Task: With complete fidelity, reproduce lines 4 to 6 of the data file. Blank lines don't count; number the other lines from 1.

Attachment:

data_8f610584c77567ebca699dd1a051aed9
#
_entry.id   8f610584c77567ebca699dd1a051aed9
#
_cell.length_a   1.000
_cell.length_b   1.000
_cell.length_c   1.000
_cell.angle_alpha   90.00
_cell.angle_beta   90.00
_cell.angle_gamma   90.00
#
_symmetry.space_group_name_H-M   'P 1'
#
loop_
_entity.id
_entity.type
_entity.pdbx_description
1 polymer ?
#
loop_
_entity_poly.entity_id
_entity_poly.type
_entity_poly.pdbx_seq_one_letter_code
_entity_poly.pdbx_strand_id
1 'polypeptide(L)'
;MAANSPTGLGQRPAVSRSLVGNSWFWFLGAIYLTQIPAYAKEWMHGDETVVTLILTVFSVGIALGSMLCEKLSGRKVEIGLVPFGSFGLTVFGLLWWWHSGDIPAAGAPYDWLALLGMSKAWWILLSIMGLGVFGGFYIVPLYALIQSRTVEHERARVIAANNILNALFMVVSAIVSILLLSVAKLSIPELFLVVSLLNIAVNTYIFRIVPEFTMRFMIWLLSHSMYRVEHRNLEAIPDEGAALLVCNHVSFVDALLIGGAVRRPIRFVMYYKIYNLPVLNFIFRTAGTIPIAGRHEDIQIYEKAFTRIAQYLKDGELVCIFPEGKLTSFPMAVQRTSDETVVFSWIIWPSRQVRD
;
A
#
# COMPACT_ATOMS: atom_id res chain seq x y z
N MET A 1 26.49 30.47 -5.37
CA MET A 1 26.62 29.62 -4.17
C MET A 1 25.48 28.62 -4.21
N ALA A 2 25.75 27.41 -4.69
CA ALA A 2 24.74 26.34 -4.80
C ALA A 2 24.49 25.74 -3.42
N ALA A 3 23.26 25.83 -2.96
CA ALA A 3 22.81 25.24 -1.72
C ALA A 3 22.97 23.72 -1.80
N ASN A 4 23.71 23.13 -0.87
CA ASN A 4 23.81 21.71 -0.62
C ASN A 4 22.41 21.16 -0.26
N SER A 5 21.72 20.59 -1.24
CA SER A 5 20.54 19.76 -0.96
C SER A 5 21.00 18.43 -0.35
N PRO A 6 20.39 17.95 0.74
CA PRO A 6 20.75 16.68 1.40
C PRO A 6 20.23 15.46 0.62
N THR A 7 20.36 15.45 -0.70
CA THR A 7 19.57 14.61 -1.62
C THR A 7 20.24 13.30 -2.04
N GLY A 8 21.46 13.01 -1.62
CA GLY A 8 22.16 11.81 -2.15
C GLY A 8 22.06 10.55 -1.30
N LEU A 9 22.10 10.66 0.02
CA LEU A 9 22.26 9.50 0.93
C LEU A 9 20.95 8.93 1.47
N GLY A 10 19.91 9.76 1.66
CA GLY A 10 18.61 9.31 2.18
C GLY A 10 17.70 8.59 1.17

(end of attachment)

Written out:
#
_cell.length_a   1.000
_cell.length_b   1.000